2 Black Juno nominees representing Saskatchewan share struggles, advice

Both Toronto-based Dione Taylor and Jamaica native K-Anthony are proud of their Saskatchewan roots and the time they spent living on the Prairies.

The province is being solely represented by the two Black musicians with their nominated works for the upcoming Juno Awards.

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“I hope that this is the beginnings of something that’s not so crazy, thinking that Black people and Black musicians coming from Saskatchewan is such a strange idea, especially being recognized for our talents so I think that’s amazing,” Taylor said.

“I know as far as my family’s concerned … my parents emigrating from Jamaica as well, coming to Regina and Canada was a big step and very much an honour and a privilege to be able to move to a country with so much opportunity and so much promise.

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“That’s really incredible that both of us have reaped the benefits of all of our families moving to Canada and us taking advantage of the Canadian dream.”

The Regina-born singer first received a nod with her 2005 Juno-nominated Open Your Eyes for vocal jazz album of the year and is now vying for 2021 blues album of the year with Spirits in the Water.

Taylor said her Saskatchewan roots play a role in her musical style, which she coined “prairie blues.”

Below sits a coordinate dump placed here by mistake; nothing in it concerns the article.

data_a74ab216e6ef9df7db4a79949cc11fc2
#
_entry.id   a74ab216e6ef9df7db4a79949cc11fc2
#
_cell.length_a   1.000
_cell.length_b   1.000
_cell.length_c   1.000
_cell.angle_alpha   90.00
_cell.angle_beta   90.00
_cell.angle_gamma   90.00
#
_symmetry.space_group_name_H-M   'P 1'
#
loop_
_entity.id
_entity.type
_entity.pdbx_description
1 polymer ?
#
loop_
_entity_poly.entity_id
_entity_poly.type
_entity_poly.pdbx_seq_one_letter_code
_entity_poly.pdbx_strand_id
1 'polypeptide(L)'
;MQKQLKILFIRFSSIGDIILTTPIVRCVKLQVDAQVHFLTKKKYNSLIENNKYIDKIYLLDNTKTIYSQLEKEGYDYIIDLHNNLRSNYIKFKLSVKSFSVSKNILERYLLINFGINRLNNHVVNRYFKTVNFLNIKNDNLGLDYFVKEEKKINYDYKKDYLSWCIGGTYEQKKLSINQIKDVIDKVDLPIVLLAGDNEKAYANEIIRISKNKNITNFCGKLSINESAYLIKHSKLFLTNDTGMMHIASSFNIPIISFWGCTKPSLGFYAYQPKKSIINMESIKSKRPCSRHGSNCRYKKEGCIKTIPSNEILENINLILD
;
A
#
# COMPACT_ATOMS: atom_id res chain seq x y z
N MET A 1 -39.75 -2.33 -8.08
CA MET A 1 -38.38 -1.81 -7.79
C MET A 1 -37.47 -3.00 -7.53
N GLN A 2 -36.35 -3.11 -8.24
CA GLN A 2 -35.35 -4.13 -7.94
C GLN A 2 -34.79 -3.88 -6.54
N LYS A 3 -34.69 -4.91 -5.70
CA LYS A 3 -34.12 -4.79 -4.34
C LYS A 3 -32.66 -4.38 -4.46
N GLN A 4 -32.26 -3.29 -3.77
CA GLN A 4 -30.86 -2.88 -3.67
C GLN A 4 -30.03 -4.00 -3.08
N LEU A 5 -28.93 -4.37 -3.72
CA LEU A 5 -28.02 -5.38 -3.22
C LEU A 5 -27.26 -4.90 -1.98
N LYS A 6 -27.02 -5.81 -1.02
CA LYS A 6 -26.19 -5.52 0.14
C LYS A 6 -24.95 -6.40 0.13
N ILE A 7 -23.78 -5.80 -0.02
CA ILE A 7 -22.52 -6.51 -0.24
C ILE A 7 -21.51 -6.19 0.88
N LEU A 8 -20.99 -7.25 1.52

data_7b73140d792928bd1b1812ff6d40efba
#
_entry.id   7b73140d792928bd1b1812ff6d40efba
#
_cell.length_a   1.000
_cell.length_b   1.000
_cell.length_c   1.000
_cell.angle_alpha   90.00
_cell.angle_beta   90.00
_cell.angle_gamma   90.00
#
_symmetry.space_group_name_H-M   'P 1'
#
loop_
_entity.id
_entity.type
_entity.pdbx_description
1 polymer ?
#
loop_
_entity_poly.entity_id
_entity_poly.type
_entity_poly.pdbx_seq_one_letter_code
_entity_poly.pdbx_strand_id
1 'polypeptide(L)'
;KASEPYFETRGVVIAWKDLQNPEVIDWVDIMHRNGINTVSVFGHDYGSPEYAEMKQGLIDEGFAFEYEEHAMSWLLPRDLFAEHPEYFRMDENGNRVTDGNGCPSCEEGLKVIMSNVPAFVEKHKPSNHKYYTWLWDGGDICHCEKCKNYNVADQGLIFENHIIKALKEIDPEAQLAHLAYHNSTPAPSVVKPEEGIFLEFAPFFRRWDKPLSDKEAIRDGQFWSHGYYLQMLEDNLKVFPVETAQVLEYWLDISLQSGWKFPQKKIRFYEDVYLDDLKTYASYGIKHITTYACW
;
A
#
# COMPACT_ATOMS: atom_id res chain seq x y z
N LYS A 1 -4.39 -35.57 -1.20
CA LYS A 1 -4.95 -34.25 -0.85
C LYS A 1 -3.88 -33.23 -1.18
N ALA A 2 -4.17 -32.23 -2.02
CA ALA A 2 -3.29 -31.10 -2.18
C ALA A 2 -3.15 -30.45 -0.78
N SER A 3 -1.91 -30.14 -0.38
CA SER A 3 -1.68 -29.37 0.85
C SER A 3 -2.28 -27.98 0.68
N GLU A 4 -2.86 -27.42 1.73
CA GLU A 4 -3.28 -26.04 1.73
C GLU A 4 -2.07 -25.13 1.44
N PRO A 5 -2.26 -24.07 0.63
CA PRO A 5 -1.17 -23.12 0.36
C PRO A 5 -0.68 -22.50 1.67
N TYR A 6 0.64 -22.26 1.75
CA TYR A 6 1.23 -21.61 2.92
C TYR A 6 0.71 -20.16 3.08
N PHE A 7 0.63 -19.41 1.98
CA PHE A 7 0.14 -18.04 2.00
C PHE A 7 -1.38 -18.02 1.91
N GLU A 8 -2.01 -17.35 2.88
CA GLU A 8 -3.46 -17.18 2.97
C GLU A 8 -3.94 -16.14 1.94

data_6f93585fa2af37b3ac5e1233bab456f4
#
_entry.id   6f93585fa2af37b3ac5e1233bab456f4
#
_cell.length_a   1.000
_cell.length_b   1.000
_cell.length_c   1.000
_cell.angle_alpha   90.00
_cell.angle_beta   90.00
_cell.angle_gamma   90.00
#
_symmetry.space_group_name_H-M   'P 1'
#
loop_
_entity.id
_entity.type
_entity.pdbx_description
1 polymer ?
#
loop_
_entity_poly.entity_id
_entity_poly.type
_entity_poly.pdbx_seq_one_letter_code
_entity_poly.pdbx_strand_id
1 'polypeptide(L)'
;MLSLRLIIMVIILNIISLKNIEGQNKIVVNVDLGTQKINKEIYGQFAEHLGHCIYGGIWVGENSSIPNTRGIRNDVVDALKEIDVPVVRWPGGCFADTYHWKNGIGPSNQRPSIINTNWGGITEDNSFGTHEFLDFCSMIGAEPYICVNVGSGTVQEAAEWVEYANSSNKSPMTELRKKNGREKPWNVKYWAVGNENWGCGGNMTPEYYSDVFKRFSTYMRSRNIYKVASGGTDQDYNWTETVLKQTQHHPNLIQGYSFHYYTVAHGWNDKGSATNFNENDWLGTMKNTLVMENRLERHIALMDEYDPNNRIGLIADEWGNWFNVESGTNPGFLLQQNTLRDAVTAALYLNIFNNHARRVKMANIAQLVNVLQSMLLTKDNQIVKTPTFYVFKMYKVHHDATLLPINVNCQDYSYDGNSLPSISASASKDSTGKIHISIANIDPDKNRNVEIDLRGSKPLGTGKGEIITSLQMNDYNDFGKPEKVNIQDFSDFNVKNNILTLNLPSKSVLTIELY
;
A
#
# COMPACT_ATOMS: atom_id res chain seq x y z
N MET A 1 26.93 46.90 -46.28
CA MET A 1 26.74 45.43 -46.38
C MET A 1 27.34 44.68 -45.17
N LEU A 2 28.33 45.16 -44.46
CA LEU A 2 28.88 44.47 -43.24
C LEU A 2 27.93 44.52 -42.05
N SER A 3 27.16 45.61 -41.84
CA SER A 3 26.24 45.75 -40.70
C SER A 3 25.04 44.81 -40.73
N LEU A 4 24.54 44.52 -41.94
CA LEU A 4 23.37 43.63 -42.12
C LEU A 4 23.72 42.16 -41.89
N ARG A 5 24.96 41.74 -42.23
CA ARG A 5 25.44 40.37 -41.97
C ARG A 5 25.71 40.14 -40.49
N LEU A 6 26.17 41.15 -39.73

“Because I’m from Saskatchewan and because I’m Black, I wanted to write songs that are descriptive of the Black experience, from my perspective coming up in Canada and writing music and writing history as well around those songs,” she said.

“Learning Black history for myself right now has been really important, especially with the prairie blues … and being able to pass on that knowledge to the next generation is really important to me.

“As an artist, it feels really freeing to be able to write these songs about my ancestors and about historical people and situations and be able to hopefully inspire the next generation to write and sing.”

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Kevin Anthony Fowler, whose stage name is K-Anthony, was born and studied music in Jamaica before living in Yorkton, Sask., where his wife worked as a nurse and his son was born.

His first nomination ever, for contemporary Christian/gospel album of the year, comes after recording The Cure at Pulsworks Audio Arts in Saskatoon, and he shared the message of hope behind it.

“The mere fact that we are experiencing this whole lockdown, COVID (pandemic), we needed a cure … and music is one of the best cures,” K-Anthony said.

“Whether you’re going through a financial situation, whether you’re feeling lost. You might feel hopeless, suicidal, doesn’t matter. You could be even happy. Music tends to lift your spirit and give you optimism that nothing else can.”

The nominees shared the greatest struggles they faced as Black artists getting this point in their careers.

“Acceptance is one. It doesn’t always feel like a level playing field but being in Saskatchewan let me realize that you can conquer it,” K-Anthony said.